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Moriya T.,Kitasato University | Tanaka S.,Kyoto University | Kawasaki R.,Kyoto University | Ohashi Y.,University of Tokyo | And 5 more authors.
Diabetes Care | Year: 2013

OBJECTIVE-To examine the interactive relationship between diabetic retinopathy (DR) and diabetic nephropathy (DN) in type 2 diabetic patients and to elucidate the role of DR and microalbuminuria on the onset of macroalbuminuria and renal function decline. RESEARCH DESIGN AND METHODS-We explored the effects of DR and microalbuminuria on the progression of DN from normoalbuminuria and low microalbuminuria (<150 mg/gCr) to macroalbuminuria or renal function decline in the Japan Diabetes Complications Study (JDCS), which is a nationwide randomized controlled study of type 2 diabetic patients focusing on lifestyle modification. Patients were divided into four groups according to presence or absence of DR and MA: normoalbuminuria without DR [NA(DR-)] (n = 773), normoalbuminuria with DR [NA(DR+)] (n = 279), microalbuminuria without DR [MA(DR2)] (n = 277), and microalbuminuria with DR [MA(DR+)] (n = 146). Basal urinary albumin-to-creatinine ratio and DR status were determined at baseline and followed for a median of 8.0 years. RESULTS-Annual incidence rates of macroalbuminuria were 1.6/1,000 person-years (9 incidences), 3.9/1,000 person-years (8 incidences), 18.4/1,000 person-years (34 incidences), and 22.1/1,000 person-years (22 incidences) in the four groups, respectively. Multivariate-adjusted hazard ratios of the progression to macroalbuminuria were 2.48 (95% CI 0.94-6.50; P = 0.07), 10.40 (4.91-22.03; P< 0.01), and 11.55 (5.24-25.45; P < 0.01) in NA(DR+), MA(DR-), and MA(DR+), respectively, in comparison with NA(DR-). Decline in estimated glomerular filtration rate (GFR) per year was two to three times faster in MA(DR+) (-1.92 mL/min/1.73m2/year) than in the other groups. CONCLUSIONS-In normo- and low microalbuminuric Japanese type 2 diabetic patients, presence ofmicroalbuminuria at baseline was associated with higher risk ofmacroalbuminuria in 8 years. Patients with microalbuminuria and DR showed the fastest GFR decline. Albuminuria and DR should be considered as risk factors of renal prognosis in type 2 diabetic patients. An open sharing of information will benefit both ophthalmologists and diabetologists. ©2013 by the American Diabetes Association. Source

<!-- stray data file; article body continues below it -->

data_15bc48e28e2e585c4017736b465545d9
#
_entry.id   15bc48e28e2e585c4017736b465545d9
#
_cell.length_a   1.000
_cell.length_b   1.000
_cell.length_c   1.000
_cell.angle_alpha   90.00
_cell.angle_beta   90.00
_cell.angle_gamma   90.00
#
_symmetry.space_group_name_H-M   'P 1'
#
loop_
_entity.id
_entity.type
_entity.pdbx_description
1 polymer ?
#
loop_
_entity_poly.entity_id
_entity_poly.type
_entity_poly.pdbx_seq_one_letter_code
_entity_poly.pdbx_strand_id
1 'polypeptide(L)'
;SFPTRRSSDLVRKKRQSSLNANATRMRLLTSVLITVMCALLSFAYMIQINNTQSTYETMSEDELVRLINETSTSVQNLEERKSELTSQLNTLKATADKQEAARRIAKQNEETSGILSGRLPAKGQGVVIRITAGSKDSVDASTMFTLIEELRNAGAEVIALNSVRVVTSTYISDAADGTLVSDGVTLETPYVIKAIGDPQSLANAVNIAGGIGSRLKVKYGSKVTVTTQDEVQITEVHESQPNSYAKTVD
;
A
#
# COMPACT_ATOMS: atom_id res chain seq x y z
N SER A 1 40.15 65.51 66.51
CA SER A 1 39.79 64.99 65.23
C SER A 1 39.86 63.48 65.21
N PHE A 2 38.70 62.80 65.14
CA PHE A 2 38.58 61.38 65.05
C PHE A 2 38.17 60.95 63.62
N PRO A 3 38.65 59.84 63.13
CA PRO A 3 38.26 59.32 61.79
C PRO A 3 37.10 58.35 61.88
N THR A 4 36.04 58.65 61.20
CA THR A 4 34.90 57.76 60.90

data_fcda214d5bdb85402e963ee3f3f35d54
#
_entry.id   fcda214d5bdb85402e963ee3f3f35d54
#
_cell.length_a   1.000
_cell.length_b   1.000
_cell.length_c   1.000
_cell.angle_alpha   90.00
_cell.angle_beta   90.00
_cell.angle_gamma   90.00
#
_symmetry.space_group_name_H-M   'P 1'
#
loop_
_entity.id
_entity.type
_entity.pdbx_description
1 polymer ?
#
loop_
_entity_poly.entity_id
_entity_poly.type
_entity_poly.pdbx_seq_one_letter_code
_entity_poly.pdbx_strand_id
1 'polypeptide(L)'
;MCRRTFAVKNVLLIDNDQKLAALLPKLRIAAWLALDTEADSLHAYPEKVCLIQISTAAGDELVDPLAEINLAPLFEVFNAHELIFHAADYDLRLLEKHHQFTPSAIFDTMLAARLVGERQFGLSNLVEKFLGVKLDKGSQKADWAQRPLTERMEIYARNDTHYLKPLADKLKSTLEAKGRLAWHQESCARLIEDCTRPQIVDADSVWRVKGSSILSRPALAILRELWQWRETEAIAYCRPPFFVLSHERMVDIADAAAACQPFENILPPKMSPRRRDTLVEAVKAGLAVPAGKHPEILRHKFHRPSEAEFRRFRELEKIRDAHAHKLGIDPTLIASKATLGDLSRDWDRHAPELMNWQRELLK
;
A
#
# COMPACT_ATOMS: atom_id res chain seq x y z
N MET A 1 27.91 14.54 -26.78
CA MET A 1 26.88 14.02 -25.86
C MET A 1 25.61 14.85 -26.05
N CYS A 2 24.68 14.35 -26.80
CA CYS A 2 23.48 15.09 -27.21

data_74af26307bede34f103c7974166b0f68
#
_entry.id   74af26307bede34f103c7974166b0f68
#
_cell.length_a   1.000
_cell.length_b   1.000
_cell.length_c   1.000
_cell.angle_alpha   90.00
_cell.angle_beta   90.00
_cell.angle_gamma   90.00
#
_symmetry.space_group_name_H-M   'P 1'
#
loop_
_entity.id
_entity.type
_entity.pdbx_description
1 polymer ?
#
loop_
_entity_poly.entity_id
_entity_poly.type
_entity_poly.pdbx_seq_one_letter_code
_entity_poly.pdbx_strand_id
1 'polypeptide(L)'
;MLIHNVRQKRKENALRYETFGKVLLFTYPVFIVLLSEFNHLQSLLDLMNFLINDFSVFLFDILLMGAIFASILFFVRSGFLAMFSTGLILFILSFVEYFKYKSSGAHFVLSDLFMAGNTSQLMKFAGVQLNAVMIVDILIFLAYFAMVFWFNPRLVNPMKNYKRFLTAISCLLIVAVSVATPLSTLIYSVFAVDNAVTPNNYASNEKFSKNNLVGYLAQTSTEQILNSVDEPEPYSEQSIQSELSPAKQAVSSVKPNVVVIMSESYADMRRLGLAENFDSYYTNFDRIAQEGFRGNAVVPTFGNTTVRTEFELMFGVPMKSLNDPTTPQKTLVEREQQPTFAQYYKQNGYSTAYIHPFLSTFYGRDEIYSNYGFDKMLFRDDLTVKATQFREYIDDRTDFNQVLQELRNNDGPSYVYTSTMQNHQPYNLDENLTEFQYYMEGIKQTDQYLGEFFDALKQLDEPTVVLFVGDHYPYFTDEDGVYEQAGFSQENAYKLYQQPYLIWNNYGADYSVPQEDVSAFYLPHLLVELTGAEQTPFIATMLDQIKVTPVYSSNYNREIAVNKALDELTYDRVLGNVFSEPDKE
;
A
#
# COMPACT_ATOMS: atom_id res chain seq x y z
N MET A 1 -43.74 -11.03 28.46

Nakatsu Y.,Hiroshima University | Seno Y.,Hiroshima University | Kushiyama A.,Institute for Adult Disease | Sakoda H.,University of Miyazaki | And 9 more authors.
American Journal of Physiology - Gastrointestinal and Liver Physiology | Year: 2015

Xanthine oxidase (XO) is an enzyme involved in the production of uric acid (UA) from purine nucleotides. Numerous recent studies have revealed the likelihood of metabolic syndrome including nonalcoholic fatty liver disease (NAFLD) or steatohepatitis (NASH) to be related to hyperuricemia. However, it remains unclear whether elevated serum UA during the development of NAFLD or NASH is a cause or a consequence of these diseases. In this study, the XO inhibitor febuxostat was administered to two types of NASH model mice. Febuxostat exerted a strong protective effect against NASH development induced by a high-fat diet containing trans fatty acid (HFDT). In contrast, methionine choline-deficient-diet-induced NASH development not accompanied by hyperuricemia showed no UA normalization, suggesting that the ameliorating effect of febuxostat occurs via the normalization of hyperuricemia itself and/or accompanying molecular mechanism(s) such as oxidative stress. In the HFDT-fed mice, hyperuricemia, elevated alanine aminotransferase, and increased Tunnelpositive cells in the liver were normalized by febuxostat administration. In addition, upregulation of fatty acid oxidation-related genes, fibrotic change, and increases in collagen deposition, inflammatory cytokine expressions, and lipid peroxidation in the HFDT-fed mice were also normalized by febuxostat administration. Taken together, these observations indicate that administration of febuxostat has a protective effect against HFDT-induced NASH development, suggesting the importance of XO in its pathogenesis. Thus XO inhibitors are potentially potent therapies for patients with NASH, particularly that associated with hyperuricemia. © 2015 the American Physiological Society. Source

Shinjo T.,Kyushu University | Nakatsu Y.,Hiroshima University | Iwashita M.,Kyushu University | Sano T.,Hiroshima University | And 9 more authors.
American Journal of Physiology - Endocrinology and Metabolism | Year: 2015